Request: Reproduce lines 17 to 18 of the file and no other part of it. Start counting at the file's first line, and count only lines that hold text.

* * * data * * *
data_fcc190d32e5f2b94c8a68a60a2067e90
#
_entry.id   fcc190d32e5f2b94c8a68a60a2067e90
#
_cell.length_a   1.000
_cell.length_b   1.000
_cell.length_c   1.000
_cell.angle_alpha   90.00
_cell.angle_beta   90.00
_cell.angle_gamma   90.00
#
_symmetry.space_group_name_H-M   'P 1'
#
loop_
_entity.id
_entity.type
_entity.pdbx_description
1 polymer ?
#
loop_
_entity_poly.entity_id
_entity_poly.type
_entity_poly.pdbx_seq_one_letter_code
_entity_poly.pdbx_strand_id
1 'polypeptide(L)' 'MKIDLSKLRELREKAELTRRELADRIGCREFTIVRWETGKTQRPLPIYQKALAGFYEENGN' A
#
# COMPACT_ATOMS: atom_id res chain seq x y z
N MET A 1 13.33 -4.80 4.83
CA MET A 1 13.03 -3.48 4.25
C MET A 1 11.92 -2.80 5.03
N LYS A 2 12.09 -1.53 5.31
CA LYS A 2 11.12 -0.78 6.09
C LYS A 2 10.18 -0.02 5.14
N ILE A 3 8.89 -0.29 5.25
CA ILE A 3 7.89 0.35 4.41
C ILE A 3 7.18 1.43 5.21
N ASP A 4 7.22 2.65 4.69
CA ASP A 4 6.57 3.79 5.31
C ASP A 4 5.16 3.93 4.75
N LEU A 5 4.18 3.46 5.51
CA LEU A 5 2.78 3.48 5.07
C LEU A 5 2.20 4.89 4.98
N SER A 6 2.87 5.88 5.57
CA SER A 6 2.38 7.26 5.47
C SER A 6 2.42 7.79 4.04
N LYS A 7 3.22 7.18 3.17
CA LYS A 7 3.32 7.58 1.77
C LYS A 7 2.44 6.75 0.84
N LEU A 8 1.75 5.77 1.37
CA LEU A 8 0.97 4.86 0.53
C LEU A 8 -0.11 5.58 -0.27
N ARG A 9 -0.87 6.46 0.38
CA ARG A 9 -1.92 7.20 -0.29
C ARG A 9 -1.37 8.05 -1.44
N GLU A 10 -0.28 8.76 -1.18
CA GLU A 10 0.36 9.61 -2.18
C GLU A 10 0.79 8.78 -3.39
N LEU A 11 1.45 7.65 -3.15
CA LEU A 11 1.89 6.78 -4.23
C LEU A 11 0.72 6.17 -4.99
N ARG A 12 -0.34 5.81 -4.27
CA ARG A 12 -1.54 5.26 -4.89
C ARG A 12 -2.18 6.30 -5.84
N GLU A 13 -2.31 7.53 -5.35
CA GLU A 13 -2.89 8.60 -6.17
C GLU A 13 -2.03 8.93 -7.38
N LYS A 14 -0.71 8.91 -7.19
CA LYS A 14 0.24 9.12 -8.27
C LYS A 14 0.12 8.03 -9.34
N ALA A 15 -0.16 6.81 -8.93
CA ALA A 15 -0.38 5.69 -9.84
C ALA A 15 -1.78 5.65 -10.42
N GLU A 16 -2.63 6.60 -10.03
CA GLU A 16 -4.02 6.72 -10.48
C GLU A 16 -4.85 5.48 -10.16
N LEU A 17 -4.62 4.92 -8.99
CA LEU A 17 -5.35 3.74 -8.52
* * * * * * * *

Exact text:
_entity.pdbx_description
1 polymer ?